Two years ago, on a previous Cregg Sweeney Artisan Builders job, I swore I was shingling my final roof ... until Cregg dangled this project, which was too cool to pass up. There was nothing ordinary about this decidedly architectural, oceanfront home, to be clad entirely in Alaskan yellow cedar shingles.

Cedar wall and roof shingles are typically installed with a standard 5-inch (or so) exposure, with window, door, fascia, and corner trim providing ready boundaries that allow the work to be completed in sections, and relatively quickly. In this case, however, the architects dispensed with all exterior trim, calling for every course to be continuous, from wall across roof and back again on the far side, with woven corners, rakes, and hips. Built-in gutters replaced roof overhangs. In addition, wall courses were called out at a mere 2 1/2-inch exposure on the plans—easier drawn than done (photo, above).

The wall shingles were installed over Zip System sheathing, a vapor-permeable house wrap (seams taped with a vapor-open tape), and a drainable rainscreen matrix. With a 2 1/2-inch exposure, each 18-inch-long shingle overlaps portions of six prior courses, constituting an unusually thick buildup (photo, above left). Stacked this deep, the pileup grew concave, requiring us to press each shingle hard into position while nailing. Otherwise, the nailer would often blow the brittle shingle apart. To ensure that the wall courses wrapped end-to-end true around the house, we relied on laser lines targeting a story pole with a common reference line (photo, above right).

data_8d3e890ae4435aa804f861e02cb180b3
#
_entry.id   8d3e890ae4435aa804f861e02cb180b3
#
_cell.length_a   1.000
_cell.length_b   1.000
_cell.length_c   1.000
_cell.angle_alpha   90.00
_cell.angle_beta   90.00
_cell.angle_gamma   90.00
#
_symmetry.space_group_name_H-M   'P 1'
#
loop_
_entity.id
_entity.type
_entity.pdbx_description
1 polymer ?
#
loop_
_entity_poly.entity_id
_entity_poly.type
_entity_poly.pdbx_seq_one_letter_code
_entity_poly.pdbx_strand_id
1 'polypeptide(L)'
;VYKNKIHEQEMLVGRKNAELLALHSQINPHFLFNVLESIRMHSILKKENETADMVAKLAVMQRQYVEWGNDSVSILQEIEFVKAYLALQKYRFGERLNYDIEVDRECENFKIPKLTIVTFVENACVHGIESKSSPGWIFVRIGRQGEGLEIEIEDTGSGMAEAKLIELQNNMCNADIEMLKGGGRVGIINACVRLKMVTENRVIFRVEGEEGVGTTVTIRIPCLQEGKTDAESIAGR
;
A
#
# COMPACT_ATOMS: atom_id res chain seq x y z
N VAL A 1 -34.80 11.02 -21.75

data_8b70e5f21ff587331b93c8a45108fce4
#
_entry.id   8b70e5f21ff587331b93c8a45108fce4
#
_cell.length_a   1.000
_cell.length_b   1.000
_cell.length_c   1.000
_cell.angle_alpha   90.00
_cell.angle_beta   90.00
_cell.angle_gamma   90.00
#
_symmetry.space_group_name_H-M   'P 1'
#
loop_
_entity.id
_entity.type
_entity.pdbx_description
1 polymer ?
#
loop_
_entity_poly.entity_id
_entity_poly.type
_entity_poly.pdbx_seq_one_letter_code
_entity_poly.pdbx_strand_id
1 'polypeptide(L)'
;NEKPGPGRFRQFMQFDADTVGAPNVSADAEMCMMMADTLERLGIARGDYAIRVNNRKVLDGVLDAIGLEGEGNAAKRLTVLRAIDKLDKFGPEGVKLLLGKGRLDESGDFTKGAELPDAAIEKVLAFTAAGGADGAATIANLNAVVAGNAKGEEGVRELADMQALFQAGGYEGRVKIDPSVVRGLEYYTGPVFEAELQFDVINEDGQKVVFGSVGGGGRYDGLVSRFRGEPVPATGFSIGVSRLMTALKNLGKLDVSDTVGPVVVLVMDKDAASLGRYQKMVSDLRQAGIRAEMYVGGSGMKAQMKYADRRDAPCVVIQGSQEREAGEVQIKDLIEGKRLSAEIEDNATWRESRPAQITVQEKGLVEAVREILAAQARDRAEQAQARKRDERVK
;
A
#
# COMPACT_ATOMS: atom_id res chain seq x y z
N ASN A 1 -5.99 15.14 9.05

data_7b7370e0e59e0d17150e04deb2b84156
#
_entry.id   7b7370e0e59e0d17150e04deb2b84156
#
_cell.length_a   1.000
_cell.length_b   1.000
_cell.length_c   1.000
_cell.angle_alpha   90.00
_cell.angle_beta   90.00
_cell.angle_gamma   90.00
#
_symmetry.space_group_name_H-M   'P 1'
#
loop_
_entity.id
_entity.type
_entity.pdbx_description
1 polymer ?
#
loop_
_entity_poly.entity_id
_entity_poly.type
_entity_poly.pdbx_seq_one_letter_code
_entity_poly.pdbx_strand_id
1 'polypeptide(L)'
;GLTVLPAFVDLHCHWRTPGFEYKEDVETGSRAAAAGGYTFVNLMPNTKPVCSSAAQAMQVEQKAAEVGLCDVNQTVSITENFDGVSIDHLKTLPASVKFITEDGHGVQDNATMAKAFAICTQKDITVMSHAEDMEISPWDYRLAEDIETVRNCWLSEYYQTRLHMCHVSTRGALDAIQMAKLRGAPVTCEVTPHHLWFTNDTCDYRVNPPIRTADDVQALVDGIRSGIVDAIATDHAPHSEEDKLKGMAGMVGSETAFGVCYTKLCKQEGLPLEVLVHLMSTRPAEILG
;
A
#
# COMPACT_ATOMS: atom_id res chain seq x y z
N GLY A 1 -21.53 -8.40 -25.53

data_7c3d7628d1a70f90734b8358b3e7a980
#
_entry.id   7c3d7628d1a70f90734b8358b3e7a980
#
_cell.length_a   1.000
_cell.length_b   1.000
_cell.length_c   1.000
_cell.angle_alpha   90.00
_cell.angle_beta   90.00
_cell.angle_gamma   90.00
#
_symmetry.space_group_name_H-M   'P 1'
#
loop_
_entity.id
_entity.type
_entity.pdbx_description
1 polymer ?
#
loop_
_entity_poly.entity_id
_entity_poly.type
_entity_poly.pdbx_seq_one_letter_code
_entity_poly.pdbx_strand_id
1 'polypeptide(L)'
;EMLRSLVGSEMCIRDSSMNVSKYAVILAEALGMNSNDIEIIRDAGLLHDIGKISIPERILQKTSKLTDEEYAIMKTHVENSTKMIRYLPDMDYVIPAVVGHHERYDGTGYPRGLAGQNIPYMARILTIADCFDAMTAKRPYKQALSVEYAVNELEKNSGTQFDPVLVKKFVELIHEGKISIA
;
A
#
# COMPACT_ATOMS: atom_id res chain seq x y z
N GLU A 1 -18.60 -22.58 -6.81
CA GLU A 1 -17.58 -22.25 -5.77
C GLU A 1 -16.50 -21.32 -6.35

Another peculiar requirement was to make sure the eaves line was equal to the plane of the interior ceiling, calling for beveled shingle butts and precise layout. Here, Cregg Sweeney and Tim Towle, of Artisan Builders, begin work on the roof’s starter course (photo, above left). Transitioning to the roof slope, the courses widened geometrically, to between 3 3/4 and 4 inches (photo, above right). However, since each roof course “inherited” and continued its adjacent wall course, no section of roof could advance beyond the highest completed wall section, so all areas had to come up in unison.

Further complicating the installation, a number of steep slopes at a gable-end wall and an adjacent flue enclosure needed to be shingled (photos, left and right).

We installed the roof shingles over Zip System wall sheathing, synthetic roof underlayment, and a composite vapor-open waterproof membrane with a drainage matrix. Ice barrier membrane was installed along the eaves. We snapped lines for every course using white or yellow chalk lines, and, to avoid leaving nail holes, used 2-by shingle guides hung from thin aluminum flashing tabs, tacked with stainless staples above the exposure line (photo, above left). After a course is completed, the strip is driven downward, tearing the tabs free from the staples. It’s a neat trick. Wall corners and roof hips were woven, using white Gorilla glue, Collins clamps, and near-invisible stainless-steel pin-nails for reinforcement (photo, above right). The white Gorilla glue is waterproof and foams less, cures faster than the original formula.

 Built-in Gutters, Valleys, and Skylights